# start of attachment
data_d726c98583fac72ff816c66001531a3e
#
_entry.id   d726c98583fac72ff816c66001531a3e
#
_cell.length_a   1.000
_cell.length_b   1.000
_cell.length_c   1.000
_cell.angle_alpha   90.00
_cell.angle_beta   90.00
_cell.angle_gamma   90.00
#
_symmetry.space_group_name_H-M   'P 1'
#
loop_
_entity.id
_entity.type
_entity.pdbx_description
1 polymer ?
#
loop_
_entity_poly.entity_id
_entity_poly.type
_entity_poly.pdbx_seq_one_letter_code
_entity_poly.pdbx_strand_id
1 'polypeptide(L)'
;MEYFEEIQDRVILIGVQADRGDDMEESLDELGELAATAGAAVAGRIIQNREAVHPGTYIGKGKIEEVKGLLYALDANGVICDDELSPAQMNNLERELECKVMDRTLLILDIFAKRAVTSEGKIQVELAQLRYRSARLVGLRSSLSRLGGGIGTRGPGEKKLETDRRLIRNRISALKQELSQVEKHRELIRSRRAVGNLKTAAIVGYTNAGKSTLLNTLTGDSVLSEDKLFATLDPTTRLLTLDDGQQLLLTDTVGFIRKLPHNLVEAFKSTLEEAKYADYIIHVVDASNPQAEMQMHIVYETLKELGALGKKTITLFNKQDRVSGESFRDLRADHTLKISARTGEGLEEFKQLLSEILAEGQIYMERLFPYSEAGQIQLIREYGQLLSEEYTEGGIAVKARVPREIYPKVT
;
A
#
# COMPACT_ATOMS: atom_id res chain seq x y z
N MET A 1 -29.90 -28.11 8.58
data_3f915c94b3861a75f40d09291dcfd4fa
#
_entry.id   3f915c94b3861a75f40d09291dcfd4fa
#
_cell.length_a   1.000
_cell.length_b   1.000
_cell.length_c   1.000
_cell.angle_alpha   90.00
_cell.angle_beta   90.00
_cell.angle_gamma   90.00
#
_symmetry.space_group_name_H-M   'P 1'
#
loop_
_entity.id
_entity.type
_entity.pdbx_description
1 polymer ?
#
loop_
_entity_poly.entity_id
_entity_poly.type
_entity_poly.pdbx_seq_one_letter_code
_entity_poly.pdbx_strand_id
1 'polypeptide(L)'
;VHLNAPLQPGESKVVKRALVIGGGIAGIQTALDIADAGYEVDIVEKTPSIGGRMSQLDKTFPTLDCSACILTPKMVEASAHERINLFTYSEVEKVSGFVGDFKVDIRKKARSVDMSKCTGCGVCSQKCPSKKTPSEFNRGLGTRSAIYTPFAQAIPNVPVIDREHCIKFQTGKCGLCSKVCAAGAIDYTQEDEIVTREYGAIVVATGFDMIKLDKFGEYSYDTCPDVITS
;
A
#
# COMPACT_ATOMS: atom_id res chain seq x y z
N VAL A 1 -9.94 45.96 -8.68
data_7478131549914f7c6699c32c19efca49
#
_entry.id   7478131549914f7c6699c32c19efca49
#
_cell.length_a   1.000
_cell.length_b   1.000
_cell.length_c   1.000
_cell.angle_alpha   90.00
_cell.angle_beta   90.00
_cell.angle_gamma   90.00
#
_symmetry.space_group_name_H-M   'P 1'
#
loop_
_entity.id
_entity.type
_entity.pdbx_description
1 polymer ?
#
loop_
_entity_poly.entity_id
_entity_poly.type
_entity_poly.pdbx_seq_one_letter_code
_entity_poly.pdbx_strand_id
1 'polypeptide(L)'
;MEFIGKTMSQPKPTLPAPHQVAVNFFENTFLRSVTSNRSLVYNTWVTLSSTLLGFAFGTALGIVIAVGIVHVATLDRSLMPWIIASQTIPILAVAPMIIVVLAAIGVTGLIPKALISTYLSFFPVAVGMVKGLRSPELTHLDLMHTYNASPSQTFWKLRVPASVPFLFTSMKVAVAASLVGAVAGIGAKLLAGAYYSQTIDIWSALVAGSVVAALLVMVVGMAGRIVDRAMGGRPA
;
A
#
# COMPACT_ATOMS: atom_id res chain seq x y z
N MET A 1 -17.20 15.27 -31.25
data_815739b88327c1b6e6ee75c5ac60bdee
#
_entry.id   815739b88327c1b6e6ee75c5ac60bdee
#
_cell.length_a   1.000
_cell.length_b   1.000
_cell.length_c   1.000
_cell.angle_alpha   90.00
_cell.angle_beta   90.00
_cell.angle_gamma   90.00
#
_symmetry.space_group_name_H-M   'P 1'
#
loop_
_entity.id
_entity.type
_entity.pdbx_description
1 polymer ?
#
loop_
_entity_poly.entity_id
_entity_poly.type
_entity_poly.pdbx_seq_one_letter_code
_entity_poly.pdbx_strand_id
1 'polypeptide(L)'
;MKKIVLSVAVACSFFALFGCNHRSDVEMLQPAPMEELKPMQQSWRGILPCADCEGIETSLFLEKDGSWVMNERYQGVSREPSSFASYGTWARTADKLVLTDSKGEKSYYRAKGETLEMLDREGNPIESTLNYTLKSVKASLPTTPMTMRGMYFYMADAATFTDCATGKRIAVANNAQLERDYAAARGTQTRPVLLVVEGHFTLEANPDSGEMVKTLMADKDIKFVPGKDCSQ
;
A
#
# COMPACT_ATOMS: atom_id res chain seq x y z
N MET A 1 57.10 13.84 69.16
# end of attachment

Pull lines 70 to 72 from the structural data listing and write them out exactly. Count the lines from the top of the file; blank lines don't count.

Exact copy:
_cell.angle_alpha   90.00
_cell.angle_beta   90.00
_cell.angle_gamma   90.00